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AI driven digitization for Chronic Disease Management process
Nitin Kumar Gupta Solution Director, IoT WoRKSᵀᴹ | July 1, 2020
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The coronavirus pandemic has not just put the world's healthcare in intense pressure but it has also exposed the shortfall. There is a gigantic shortage of clinicians, nurses, medical supplies, hospital beds, and other medical infrastructure. All elective surgeries and usual care are considered as non-essential and are not getting the required attention. This has brought double whammy for patients with chronic diseases. First they are not getting any care and second they are also most vulnerable of getting infected with Corona. As COVID-19 has forced billions of people to stay lockdown in their home, the only plausible solution for chronic patients is to get remote and digital care.

AI and sensor technologies are in fore front of driving digitization in healthcare.

Chronic diseases (such as heart failure, hypertension, diabetes) take up the majority of healthcare spending, accounting for 17% of the United States GDP. The challenge is too many patients and too few physicians. Other industries are solving this problem by using structured algorithms to make product development more scalable, efficient, and with minimized variation in quality. Can healthcare do the same to make patient care more algorithmic, scalable, cost-effective, while optimizing patient outcomes and reducing its variability?

Chronic Disease Management (CDM) is an integrated care approach to manage chronic diseases or conditions that are persistent or otherwise long-lasting in its effects. According to the US Centers for Disease Control and Prevention, chronic conditions such as heart disease, asthma, arthritis, diabetes, and chronic obstructive pulmonary disease (COPD) affect about half of all adults. Diabetes and heart disease are two of the costliest and most prevalent chronic conditions impacting patients in the US, leading the healthcare industry to spend billions every year to treat and manage these disorders. Some of the top challenges in managing chronic disease, apart from high healthcare cost, are screenings, check-ups, monitoring and coordinating treatment, and patient education. Nothing can replace clinician judgment in patient care, but new data-driven technologies such as AI are helping advance delivery of the right care, to the right patient, at the right time. As care delivery continues to evolve from reactive disease treatment to proactive, preventive care, more organizations are looking toward digitization in healthcare with advanced technologies such as artificial intelligence and machine learning to assist with drawing actionable conclusions from their big data resources.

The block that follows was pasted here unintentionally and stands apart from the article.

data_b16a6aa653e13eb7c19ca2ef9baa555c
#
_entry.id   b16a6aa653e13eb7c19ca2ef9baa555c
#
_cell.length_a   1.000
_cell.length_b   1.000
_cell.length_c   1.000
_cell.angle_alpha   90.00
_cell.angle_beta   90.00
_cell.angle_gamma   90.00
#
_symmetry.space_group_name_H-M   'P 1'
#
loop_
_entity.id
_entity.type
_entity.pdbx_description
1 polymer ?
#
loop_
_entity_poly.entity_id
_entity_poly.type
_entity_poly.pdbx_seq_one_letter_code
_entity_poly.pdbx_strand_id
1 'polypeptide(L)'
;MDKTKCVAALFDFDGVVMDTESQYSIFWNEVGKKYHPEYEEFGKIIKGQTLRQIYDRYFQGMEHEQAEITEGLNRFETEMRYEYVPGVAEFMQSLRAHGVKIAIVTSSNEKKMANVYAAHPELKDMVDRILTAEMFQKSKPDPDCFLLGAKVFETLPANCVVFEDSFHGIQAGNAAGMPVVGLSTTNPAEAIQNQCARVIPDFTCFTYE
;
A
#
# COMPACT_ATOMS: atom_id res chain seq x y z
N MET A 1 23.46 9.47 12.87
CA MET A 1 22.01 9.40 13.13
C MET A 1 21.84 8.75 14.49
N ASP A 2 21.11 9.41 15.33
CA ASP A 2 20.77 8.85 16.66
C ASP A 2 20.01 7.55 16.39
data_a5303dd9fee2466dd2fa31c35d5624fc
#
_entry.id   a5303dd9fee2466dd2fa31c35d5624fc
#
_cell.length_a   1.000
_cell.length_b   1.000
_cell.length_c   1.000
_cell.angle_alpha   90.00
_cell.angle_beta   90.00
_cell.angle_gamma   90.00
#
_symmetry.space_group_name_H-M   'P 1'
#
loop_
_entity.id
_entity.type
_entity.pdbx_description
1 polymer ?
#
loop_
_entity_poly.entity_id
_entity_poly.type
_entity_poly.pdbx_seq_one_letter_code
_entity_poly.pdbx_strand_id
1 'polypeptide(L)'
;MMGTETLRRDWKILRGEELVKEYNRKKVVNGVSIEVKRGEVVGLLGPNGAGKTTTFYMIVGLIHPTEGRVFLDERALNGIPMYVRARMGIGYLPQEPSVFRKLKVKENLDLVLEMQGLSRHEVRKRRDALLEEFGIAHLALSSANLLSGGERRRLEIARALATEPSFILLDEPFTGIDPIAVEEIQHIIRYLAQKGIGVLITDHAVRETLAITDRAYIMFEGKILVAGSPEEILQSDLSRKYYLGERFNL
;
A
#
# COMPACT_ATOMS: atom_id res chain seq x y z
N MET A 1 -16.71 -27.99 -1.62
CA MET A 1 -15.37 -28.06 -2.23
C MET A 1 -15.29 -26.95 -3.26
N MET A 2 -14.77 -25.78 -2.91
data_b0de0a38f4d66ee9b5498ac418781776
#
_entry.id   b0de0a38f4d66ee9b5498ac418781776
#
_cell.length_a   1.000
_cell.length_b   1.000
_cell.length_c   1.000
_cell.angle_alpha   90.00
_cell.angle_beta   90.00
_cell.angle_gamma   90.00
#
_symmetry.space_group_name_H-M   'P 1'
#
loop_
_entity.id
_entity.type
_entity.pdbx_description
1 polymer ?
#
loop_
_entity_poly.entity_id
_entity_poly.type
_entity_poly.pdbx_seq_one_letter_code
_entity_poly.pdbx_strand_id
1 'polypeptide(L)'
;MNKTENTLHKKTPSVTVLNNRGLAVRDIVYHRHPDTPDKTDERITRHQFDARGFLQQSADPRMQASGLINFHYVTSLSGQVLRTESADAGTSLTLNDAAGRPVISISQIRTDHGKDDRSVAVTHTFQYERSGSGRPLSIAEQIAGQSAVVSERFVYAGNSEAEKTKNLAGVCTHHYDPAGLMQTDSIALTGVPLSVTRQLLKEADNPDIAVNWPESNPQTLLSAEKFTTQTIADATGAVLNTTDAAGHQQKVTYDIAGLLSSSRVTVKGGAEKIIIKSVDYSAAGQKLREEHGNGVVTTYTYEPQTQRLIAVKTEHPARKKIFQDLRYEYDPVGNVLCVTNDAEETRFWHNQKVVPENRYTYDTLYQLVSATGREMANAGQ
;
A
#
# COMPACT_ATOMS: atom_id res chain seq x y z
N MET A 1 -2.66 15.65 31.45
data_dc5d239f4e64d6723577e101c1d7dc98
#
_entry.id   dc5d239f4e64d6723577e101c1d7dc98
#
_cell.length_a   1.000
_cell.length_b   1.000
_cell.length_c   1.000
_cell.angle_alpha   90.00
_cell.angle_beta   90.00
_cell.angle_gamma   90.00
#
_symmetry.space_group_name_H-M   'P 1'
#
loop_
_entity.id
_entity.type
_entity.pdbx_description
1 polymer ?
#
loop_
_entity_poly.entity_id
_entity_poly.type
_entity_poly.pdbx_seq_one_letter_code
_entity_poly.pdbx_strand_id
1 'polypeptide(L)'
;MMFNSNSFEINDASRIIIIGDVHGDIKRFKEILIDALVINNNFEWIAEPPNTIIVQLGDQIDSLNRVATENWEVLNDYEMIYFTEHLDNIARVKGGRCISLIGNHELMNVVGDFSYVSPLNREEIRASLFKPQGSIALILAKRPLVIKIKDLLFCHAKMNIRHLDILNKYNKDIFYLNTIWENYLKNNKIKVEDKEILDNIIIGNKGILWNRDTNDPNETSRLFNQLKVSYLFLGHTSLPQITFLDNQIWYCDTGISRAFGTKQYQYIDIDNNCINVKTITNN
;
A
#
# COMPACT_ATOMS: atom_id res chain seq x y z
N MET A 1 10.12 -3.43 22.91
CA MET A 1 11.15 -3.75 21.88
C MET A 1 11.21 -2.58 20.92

AI has already institutionalized in other sectors

AI has proved an increase in productivity and growth in various sectors, including manufacturing, auto, and retail and e-commerce. It can increase the efficiency with which things are done, vastly improving the decision-making process by analyzing large amounts of data. AI can be very helpful in providing an integrated care approach required to manage chronic conditions. Recent advancement in image processing, deep learning, neural network, and NLP has opened the way for new possibilities that were unimaginable till now.

Recently, scientists at Google developed a new AI algorithm to predict heart disease by analyzing retina scans of a patient’s eye.  The company’s software is able to accurately deduce data, including an individual’s age, blood pressure, and whether or not they smoke. This can then be used to predict their risk of suffering a major cardiac event—such as a heart attack—with roughly the same accuracy as current leading methods. This shows that possibilities are unlimited, and we are still scratching the surface of what can be achieved by AI.